“THE RUNAWAY KING: BOOK 2 OF THE ASCENDANCE TRILOGY,” by Jennifer A. Nielsen, Scholastic, March 1, 2013, Hardcover, $17.99 (ages 10 and up)
Last year, readers were introduced to Sage, a defiant young orphan whose story was multilayered and somewhat unexpected. Sage isn’t who he says he is, and when he finds himself in the running to become Carthya’s long-lost prince, he has to decide whether it’s worth returning to his old life.
You see, Sage isn’t “The False Prince.” In actuality, he’s Prince Jaron, who was rumored to have died in a pirate attack. Jaron had created a new identity for himself so he could live in peace outside the castle walls. But the murder of his family has left him no choice, he must return as king.
Jaron never though returning to his old life would be easy, but he thought people would at least listen to him when he became king. Turns out, that’s not exactly the case. Jaron isn’t technically of age and most of his regents either have other agendas or don’t trust him.
Rumors of war are running rampant and Jaron fears being pressured into a situation that could be disastrous for Carthya. And then there’s the assassination attempt. Jaron knows who’s behind it, but no one will believe him.
It appears the safest thing for Jaron is to desert the kingdom and go into hiding. The regents want Jaron safely tucked away, but he has other plans; plans that will require all the cunning of a little nobody once known as Sage.
I loved Jennifer A. Nielsen’s “The False Prince” and was anxiously awaiting the next book in her Ascendance Trilogy. And, for the most part, I wasn’t disappointed.
Jennifer is a good storyteller. So good that “The False Prince” could easily stand alone. It ended with no real cliff-hanger and the outcome was perfectly satisfying. At the time I finished it, I remember thinking, “well now what?”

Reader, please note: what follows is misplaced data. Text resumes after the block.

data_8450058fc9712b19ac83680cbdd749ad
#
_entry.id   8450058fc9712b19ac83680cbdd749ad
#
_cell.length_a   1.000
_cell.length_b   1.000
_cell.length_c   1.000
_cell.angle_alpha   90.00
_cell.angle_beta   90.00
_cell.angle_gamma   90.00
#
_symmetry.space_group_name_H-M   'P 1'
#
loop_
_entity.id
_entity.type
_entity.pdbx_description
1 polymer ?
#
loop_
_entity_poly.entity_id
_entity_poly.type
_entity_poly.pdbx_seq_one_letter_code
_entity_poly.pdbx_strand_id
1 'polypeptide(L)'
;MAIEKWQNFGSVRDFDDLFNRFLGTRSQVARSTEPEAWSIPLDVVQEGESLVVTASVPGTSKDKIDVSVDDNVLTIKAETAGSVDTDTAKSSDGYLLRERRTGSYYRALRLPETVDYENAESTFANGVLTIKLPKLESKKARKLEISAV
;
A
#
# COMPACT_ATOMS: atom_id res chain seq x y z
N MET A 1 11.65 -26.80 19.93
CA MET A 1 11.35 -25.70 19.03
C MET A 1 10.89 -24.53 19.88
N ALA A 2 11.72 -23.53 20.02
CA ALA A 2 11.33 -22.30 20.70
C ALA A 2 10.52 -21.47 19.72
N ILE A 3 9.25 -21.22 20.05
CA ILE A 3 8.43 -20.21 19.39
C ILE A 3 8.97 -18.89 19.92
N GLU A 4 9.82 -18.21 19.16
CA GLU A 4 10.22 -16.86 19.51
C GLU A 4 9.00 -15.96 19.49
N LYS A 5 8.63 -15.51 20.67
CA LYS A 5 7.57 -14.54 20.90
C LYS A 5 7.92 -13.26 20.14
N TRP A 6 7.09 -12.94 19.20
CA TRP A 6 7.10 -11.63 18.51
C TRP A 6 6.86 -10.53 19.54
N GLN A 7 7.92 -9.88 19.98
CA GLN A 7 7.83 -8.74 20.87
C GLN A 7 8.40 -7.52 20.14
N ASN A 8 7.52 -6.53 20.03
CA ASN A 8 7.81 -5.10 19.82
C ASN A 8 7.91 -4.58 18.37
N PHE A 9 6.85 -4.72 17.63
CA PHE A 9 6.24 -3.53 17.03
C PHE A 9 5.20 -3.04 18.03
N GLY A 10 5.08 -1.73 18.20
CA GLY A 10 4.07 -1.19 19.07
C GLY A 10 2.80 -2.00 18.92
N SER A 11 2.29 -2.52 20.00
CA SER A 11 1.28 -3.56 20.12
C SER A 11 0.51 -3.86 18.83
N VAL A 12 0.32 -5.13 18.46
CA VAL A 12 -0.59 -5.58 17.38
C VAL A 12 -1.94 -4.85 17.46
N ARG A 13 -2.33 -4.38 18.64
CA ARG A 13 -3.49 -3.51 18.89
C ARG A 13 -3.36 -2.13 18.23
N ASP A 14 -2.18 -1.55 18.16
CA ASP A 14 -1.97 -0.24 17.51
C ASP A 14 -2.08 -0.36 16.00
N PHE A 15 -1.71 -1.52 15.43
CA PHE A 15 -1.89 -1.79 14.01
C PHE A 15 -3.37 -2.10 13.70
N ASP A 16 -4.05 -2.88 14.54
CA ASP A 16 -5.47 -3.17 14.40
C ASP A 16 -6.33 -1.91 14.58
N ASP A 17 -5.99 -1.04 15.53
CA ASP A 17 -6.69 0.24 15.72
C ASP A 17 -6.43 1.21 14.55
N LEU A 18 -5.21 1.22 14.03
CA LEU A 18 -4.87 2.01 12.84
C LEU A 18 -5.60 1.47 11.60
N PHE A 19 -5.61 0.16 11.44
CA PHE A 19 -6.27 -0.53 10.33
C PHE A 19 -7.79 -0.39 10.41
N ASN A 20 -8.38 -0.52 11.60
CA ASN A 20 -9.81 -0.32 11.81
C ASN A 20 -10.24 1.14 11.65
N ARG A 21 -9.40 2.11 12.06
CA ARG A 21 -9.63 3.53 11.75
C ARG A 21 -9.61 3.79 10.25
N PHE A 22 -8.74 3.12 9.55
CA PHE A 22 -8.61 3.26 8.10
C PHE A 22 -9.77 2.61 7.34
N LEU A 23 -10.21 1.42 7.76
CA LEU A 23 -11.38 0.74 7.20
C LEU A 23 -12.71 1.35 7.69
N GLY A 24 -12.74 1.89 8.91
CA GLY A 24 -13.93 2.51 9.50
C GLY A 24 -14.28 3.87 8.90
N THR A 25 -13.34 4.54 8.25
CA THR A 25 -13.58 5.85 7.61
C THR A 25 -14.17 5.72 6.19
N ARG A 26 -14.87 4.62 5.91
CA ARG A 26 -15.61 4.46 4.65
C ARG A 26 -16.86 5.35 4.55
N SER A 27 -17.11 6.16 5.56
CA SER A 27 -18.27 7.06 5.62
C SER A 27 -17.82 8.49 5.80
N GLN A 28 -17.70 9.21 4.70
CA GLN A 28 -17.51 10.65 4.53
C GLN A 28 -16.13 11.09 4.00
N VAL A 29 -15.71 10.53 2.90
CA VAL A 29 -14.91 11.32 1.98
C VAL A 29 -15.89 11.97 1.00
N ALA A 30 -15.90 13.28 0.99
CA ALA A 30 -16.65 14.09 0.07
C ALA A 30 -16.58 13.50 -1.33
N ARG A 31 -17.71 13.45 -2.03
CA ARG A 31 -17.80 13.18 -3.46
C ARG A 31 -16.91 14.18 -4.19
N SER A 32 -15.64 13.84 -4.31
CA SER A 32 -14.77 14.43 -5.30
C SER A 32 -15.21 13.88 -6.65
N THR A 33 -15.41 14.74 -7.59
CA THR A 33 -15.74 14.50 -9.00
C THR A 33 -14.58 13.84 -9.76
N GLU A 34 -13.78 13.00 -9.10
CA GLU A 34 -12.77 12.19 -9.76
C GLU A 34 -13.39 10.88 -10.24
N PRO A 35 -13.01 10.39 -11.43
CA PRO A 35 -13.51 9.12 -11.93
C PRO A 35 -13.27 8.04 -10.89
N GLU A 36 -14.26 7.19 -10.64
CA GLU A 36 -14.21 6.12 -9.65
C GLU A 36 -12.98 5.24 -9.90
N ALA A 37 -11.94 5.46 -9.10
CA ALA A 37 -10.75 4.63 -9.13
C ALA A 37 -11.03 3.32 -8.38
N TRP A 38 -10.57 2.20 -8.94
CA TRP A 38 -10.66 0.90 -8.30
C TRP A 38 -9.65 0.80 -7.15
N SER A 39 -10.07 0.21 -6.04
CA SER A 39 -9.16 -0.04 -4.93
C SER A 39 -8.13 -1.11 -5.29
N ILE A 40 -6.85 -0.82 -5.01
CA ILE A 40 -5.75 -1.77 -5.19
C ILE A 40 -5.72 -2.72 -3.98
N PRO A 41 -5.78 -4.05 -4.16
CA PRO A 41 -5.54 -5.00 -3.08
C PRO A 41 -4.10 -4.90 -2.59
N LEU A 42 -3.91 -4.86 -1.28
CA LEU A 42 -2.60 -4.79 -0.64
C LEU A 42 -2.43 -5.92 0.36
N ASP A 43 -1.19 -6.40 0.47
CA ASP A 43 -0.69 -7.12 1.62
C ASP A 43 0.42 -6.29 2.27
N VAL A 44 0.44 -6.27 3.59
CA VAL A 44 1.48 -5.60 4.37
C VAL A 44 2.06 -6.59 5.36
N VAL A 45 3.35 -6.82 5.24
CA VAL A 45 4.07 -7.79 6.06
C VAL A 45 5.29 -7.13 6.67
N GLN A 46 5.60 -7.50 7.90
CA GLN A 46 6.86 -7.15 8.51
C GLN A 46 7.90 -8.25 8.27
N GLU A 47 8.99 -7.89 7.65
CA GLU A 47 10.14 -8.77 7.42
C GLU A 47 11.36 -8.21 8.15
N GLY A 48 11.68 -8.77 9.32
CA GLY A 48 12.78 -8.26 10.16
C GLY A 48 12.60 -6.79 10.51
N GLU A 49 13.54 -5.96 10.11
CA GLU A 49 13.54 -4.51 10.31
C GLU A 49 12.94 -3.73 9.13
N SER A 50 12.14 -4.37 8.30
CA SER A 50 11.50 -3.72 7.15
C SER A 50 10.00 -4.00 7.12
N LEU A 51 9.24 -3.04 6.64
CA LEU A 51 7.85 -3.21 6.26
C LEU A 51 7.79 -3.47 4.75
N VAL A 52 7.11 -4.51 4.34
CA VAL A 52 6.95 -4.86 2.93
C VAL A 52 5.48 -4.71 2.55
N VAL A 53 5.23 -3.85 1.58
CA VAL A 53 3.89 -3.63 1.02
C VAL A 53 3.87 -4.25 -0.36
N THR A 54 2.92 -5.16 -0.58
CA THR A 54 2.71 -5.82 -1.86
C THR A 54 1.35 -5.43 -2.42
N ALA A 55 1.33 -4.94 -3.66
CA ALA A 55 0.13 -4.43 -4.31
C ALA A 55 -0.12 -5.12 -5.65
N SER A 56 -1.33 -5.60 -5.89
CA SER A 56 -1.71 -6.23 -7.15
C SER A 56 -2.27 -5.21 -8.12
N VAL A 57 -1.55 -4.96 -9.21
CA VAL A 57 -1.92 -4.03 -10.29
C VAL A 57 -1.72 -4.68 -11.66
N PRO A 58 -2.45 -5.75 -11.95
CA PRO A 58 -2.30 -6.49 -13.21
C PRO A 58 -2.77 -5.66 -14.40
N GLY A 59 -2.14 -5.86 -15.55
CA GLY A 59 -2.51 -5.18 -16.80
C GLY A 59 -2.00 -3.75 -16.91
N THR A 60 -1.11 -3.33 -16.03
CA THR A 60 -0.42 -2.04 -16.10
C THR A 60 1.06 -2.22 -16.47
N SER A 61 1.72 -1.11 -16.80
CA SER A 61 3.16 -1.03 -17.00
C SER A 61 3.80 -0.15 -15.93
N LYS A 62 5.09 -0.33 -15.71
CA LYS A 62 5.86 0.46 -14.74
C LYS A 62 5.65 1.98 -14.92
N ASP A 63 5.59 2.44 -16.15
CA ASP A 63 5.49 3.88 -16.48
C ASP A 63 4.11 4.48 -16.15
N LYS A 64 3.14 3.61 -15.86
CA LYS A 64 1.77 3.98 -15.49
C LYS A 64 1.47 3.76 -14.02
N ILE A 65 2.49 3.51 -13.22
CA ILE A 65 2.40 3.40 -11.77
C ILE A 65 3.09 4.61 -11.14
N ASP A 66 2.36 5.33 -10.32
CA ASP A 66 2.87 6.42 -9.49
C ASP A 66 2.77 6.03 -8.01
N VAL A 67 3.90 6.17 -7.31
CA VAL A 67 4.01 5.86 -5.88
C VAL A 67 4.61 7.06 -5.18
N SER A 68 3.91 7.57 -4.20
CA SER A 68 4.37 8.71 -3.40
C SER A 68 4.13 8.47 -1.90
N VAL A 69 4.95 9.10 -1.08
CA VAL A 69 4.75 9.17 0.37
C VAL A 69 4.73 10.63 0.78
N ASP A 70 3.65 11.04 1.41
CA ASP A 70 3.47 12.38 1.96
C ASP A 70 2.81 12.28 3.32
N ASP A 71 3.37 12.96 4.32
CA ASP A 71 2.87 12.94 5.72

Because of that setup, “The Runaway King” feels very much like a new story with the same characters. That sensation fades away as you continue to read, but it’s definitely there in the beginning.
Also disjointing is the character development. While Sage/Jaron has always been the main character, other players have also come forward. In “The Runaway King” it’s definitely the Jaron show. Yes, he interacts with people we’ve previously met, and yes, new friends and enemies make entrances, but they don’t feel as fully fleshed out and a few are one-dimensional and just plain annoying.
It’s easy to pick little grievances apart because Jennifer has set the bar so high. If “The Runaway King” were written by someone else, I may not have noticed or focused on the elements above. Because, in truth, “The Runaway King” is a good book. There’s lots of adventure — swordplay, bandits and pirates — and mystery. The pacing is fast and Jennifer’s prose is comfortable and her plotting well planned out. And I’m excited to see where Jennifer takes us in the final book.